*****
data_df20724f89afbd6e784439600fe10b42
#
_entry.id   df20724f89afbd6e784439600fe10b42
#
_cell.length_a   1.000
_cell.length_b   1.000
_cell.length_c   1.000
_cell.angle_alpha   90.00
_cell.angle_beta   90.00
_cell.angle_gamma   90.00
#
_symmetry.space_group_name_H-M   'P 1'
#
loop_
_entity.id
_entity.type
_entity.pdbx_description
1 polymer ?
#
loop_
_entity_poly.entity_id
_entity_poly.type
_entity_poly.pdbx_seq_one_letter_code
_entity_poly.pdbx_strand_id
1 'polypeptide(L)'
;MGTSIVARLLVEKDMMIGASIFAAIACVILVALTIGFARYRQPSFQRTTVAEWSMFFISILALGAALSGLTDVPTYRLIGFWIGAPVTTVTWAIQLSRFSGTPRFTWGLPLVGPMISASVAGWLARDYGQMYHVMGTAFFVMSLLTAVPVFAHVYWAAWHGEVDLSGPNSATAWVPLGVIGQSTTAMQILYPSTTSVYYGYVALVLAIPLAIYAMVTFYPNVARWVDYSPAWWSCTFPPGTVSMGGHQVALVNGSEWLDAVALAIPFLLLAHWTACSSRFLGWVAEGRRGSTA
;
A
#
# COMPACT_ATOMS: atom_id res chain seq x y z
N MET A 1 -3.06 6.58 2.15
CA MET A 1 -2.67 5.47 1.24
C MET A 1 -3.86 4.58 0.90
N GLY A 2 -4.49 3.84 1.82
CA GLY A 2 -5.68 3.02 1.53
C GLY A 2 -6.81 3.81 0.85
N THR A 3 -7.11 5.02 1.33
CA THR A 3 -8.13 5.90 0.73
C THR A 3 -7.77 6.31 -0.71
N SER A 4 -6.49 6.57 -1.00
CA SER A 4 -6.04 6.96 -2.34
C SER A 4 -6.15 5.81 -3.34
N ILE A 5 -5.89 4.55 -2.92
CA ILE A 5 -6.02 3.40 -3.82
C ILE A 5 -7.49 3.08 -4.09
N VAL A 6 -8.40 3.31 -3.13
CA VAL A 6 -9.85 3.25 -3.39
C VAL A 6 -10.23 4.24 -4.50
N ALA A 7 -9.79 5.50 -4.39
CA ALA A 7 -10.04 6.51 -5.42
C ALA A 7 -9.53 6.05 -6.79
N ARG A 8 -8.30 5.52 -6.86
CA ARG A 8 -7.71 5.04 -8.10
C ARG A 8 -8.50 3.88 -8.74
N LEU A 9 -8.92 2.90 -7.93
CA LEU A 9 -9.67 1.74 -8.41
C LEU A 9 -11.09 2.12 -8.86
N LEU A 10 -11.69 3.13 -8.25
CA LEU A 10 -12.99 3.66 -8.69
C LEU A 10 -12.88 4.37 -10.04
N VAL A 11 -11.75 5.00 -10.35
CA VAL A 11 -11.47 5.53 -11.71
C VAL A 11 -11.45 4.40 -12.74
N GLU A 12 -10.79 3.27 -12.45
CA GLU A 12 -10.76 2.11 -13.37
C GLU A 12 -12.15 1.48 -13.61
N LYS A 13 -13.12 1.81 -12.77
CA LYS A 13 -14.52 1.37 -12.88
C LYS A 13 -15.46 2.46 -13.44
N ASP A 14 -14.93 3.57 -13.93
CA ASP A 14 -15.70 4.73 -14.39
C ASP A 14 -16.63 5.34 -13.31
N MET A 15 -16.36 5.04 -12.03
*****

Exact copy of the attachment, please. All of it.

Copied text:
data_df20724f89afbd6e784439600fe10b42
#
_entry.id   df20724f89afbd6e784439600fe10b42
#
_cell.length_a   1.000
_cell.length_b   1.000
_cell.length_c   1.000
_cell.angle_alpha   90.00
_cell.angle_beta   90.00
_cell.angle_gamma   90.00
#
_symmetry.space_group_name_H-M   'P 1'
#
loop_
_entity.id
_entity.type
_entity.pdbx_description
1 polymer ?
#
loop_
_entity_poly.entity_id
_entity_poly.type
_entity_poly.pdbx_seq_one_letter_code
_entity_poly.pdbx_strand_id
1 'polypeptide(L)'
;MGTSIVARLLVEKDMMIGASIFAAIACVILVALTIGFARYRQPSFQRTTVAEWSMFFISILALGAALSGLTDVPTYRLIGFWIGAPVTTVTWAIQLSRFSGTPRFTWGLPLVGPMISASVAGWLARDYGQMYHVMGTAFFVMSLLTAVPVFAHVYWAAWHGEVDLSGPNSATAWVPLGVIGQSTTAMQILYPSTTSVYYGYVALVLAIPLAIYAMVTFYPNVARWVDYSPAWWSCTFPPGTVSMGGHQVALVNGSEWLDAVALAIPFLLLAHWTACSSRFLGWVAEGRRGSTA
;
A
#
# COMPACT_ATOMS: atom_id res chain seq x y z
N MET A 1 -3.06 6.58 2.15
CA MET A 1 -2.67 5.47 1.24
C MET A 1 -3.86 4.58 0.90
N GLY A 2 -4.49 3.84 1.82
CA GLY A 2 -5.68 3.02 1.53
C GLY A 2 -6.81 3.81 0.85
N THR A 3 -7.11 5.02 1.33
CA THR A 3 -8.13 5.90 0.73
C THR A 3 -7.77 6.31 -0.71
N SER A 4 -6.49 6.57 -1.00
CA SER A 4 -6.04 6.96 -2.34
C SER A 4 -6.15 5.81 -3.34
N ILE A 5 -5.89 4.55 -2.92
CA ILE A 5 -6.02 3.40 -3.82
C ILE A 5 -7.49 3.08 -4.09
N VAL A 6 -8.40 3.31 -3.13
CA VAL A 6 -9.85 3.25 -3.39
C VAL A 6 -10.23 4.24 -4.50
N ALA A 7 -9.79 5.50 -4.39
CA ALA A 7 -10.04 6.51 -5.42
C ALA A 7 -9.53 6.05 -6.79
N ARG A 8 -8.30 5.52 -6.86
CA ARG A 8 -7.71 5.04 -8.10
C ARG A 8 -8.50 3.88 -8.74
N LEU A 9 -8.92 2.90 -7.93
CA LEU A 9 -9.67 1.74 -8.41
C LEU A 9 -11.09 2.12 -8.86
N LEU A 10 -11.69 3.13 -8.25
CA LEU A 10 -12.99 3.66 -8.69
C LEU A 10 -12.88 4.37 -10.04
N VAL A 11 -11.75 5.00 -10.35
CA VAL A 11 -11.47 5.53 -11.71
C VAL A 11 -11.45 4.40 -12.74
N GLU A 12 -10.79 3.27 -12.45
CA GLU A 12 -10.76 2.11 -13.37
C GLU A 12 -12.15 1.48 -13.61
N LYS A 13 -13.12 1.81 -12.77
CA LYS A 13 -14.52 1.37 -12.88
C LYS A 13 -15.46 2.46 -13.44
N ASP A 14 -14.93 3.57 -13.93
CA ASP A 14 -15.70 4.73 -14.39
C ASP A 14 -16.63 5.34 -13.31
N MET A 15 -16.36 5.04 -12.03